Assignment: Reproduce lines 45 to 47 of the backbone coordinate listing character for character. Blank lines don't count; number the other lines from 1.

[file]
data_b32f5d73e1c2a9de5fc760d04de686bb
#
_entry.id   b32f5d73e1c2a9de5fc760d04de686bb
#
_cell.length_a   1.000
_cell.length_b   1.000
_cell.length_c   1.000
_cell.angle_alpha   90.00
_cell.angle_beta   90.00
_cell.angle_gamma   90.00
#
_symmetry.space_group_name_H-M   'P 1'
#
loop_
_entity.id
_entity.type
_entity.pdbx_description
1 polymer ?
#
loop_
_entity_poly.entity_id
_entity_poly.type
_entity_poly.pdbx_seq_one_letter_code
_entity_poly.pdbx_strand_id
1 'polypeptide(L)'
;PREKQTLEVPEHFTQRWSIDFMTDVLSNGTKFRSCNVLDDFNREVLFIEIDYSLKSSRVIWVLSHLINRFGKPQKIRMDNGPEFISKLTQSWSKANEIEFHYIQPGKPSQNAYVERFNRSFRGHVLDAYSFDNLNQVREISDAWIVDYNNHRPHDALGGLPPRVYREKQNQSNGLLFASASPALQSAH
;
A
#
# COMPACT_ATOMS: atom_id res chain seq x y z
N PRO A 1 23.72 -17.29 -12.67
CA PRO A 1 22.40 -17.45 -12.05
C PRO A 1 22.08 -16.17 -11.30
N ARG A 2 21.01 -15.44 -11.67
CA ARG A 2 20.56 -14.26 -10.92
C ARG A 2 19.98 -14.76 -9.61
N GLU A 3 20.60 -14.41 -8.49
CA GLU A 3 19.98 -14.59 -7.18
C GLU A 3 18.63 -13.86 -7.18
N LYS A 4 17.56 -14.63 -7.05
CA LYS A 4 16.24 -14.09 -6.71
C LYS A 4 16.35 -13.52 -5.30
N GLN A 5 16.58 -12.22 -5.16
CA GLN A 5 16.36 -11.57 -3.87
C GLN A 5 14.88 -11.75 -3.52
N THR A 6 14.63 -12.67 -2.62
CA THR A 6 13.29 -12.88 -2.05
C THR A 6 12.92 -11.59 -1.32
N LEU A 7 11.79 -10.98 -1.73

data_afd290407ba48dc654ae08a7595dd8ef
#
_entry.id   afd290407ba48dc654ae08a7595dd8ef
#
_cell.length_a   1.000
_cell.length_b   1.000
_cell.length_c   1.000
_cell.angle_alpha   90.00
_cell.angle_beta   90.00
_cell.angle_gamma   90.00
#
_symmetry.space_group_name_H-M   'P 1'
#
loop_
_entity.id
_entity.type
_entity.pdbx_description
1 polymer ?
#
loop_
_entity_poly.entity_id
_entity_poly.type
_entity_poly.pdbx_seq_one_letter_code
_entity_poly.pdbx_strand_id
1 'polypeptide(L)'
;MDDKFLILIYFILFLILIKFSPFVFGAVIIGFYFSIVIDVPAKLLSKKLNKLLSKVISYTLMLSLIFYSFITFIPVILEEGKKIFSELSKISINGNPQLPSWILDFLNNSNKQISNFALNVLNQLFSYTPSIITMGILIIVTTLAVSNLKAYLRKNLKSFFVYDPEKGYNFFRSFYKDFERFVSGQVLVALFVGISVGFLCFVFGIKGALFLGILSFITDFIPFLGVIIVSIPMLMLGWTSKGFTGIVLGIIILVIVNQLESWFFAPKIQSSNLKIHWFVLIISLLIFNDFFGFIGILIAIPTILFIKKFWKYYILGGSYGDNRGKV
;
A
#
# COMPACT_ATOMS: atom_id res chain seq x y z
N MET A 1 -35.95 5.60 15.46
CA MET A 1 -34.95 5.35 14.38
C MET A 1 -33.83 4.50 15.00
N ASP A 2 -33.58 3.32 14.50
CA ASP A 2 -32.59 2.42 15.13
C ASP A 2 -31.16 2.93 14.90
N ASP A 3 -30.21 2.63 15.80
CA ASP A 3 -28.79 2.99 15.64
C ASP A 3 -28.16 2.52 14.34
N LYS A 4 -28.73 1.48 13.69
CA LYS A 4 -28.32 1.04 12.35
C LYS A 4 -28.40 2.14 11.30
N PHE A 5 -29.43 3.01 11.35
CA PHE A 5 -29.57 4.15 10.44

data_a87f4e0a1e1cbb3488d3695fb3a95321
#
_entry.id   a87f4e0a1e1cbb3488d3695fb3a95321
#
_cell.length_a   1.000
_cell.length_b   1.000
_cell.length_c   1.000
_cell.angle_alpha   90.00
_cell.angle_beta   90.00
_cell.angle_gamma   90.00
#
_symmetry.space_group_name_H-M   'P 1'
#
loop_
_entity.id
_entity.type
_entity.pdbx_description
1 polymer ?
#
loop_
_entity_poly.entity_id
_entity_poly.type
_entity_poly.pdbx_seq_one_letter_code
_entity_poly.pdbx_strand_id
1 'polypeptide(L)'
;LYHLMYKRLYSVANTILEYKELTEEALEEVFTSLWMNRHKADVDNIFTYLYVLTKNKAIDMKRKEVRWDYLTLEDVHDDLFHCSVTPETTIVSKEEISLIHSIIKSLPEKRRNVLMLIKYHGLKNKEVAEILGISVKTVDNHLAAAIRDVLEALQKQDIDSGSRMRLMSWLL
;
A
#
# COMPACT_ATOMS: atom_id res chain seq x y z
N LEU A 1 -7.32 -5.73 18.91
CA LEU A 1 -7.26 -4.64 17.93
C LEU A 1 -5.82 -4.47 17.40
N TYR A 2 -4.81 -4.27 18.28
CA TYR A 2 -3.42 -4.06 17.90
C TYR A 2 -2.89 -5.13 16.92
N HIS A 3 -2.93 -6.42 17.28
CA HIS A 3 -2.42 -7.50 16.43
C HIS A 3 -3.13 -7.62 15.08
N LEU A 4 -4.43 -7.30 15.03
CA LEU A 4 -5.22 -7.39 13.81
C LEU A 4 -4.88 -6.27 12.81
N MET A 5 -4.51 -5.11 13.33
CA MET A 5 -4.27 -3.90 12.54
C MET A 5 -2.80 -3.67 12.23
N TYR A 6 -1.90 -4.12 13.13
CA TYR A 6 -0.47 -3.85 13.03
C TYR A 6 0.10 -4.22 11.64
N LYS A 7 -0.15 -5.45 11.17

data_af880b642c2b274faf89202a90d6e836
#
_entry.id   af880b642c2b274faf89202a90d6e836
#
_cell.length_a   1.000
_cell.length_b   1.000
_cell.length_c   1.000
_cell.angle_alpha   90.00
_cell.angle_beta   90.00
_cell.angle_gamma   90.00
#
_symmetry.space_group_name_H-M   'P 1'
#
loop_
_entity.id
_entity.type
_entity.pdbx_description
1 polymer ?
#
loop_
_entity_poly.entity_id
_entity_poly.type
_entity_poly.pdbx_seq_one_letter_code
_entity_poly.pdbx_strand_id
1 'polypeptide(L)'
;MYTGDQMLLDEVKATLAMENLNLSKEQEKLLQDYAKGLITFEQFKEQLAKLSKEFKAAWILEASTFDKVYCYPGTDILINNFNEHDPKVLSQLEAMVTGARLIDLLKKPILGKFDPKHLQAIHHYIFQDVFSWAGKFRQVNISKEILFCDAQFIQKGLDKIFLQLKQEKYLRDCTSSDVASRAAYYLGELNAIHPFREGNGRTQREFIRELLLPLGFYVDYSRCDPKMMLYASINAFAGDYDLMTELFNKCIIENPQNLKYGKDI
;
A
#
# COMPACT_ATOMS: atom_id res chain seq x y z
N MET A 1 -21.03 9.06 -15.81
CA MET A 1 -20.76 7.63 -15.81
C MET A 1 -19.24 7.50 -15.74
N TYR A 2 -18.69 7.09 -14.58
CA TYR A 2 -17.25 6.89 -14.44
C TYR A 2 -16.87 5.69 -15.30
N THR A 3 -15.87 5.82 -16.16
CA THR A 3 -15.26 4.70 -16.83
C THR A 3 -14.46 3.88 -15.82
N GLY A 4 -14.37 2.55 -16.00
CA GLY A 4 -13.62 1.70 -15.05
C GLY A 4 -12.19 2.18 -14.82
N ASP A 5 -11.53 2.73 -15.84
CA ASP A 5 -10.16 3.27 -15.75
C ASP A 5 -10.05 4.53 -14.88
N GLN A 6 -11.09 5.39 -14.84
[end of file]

C GLN A 5 14.88 -11.75 -3.52
N THR A 6 14.63 -12.67 -2.62
CA THR A 6 13.29 -12.88 -2.05